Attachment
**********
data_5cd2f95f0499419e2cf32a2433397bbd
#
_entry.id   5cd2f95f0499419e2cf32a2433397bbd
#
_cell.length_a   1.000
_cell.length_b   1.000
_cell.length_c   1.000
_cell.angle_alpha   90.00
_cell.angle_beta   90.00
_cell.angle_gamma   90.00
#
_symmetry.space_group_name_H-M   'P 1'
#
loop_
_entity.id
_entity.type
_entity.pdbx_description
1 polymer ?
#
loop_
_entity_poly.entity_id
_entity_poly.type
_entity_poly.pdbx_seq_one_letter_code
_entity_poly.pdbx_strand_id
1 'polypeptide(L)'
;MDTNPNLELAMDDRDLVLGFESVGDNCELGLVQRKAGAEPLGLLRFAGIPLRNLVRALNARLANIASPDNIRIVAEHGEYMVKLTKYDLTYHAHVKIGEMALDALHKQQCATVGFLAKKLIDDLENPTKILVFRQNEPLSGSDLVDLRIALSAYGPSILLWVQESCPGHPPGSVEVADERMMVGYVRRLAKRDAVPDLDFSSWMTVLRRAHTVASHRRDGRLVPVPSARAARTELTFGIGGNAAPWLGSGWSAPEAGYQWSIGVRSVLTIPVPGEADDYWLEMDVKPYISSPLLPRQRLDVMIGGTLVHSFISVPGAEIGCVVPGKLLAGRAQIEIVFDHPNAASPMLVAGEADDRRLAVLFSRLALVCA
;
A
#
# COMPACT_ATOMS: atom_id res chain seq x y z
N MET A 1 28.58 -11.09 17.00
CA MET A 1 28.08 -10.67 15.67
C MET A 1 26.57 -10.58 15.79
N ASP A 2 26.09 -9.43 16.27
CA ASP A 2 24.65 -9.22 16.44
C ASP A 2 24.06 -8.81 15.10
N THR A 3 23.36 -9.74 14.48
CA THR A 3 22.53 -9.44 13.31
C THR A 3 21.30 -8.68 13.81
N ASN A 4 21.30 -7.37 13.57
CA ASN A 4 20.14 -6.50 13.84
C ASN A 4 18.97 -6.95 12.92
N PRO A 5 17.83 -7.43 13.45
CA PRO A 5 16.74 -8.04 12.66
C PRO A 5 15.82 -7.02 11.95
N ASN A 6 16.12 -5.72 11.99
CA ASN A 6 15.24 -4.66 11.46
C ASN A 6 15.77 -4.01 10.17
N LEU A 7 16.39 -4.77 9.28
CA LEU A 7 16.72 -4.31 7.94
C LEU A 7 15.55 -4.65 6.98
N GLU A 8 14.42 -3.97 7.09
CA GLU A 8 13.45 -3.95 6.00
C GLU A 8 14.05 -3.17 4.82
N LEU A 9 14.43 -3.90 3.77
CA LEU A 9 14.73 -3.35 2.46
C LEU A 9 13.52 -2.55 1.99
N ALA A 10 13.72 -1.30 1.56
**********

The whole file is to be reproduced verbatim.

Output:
data_5cd2f95f0499419e2cf32a2433397bbd
#
_entry.id   5cd2f95f0499419e2cf32a2433397bbd
#
_cell.length_a   1.000
_cell.length_b   1.000
_cell.length_c   1.000
_cell.angle_alpha   90.00
_cell.angle_beta   90.00
_cell.angle_gamma   90.00
#
_symmetry.space_group_name_H-M   'P 1'
#
loop_
_entity.id
_entity.type
_entity.pdbx_description
1 polymer ?
#
loop_
_entity_poly.entity_id
_entity_poly.type
_entity_poly.pdbx_seq_one_letter_code
_entity_poly.pdbx_strand_id
1 'polypeptide(L)'
;MDTNPNLELAMDDRDLVLGFESVGDNCELGLVQRKAGAEPLGLLRFAGIPLRNLVRALNARLANIASPDNIRIVAEHGEYMVKLTKYDLTYHAHVKIGEMALDALHKQQCATVGFLAKKLIDDLENPTKILVFRQNEPLSGSDLVDLRIALSAYGPSILLWVQESCPGHPPGSVEVADERMMVGYVRRLAKRDAVPDLDFSSWMTVLRRAHTVASHRRDGRLVPVPSARAARTELTFGIGGNAAPWLGSGWSAPEAGYQWSIGVRSVLTIPVPGEADDYWLEMDVKPYISSPLLPRQRLDVMIGGTLVHSFISVPGAEIGCVVPGKLLAGRAQIEIVFDHPNAASPMLVAGEADDRRLAVLFSRLALVCA
;
A
#
# COMPACT_ATOMS: atom_id res chain seq x y z
N MET A 1 28.58 -11.09 17.00
CA MET A 1 28.08 -10.67 15.67
C MET A 1 26.57 -10.58 15.79
N ASP A 2 26.09 -9.43 16.27
CA ASP A 2 24.65 -9.22 16.44
C ASP A 2 24.06 -8.81 15.10
N THR A 3 23.36 -9.74 14.48
CA THR A 3 22.53 -9.44 13.31
C THR A 3 21.30 -8.68 13.81
N ASN A 4 21.30 -7.37 13.57
CA ASN A 4 20.14 -6.50 13.84
C ASN A 4 18.97 -6.95 12.92
N PRO A 5 17.83 -7.43 13.45
CA PRO A 5 16.74 -8.04 12.66
C PRO A 5 15.82 -7.02 11.95
N ASN A 6 16.12 -5.72 11.99
CA ASN A 6 15.24 -4.66 11.46
C ASN A 6 15.77 -4.01 10.17
N LEU A 7 16.39 -4.77 9.28
CA LEU A 7 16.72 -4.31 7.94
C LEU A 7 15.55 -4.65 6.98
N GLU A 8 14.42 -3.97 7.09
CA GLU A 8 13.45 -3.95 6.00
C GLU A 8 14.05 -3.17 4.82
N LEU A 9 14.43 -3.90 3.77
CA LEU A 9 14.73 -3.35 2.46
C LEU A 9 13.52 -2.55 1.99
N ALA A 10 13.72 -1.30 1.56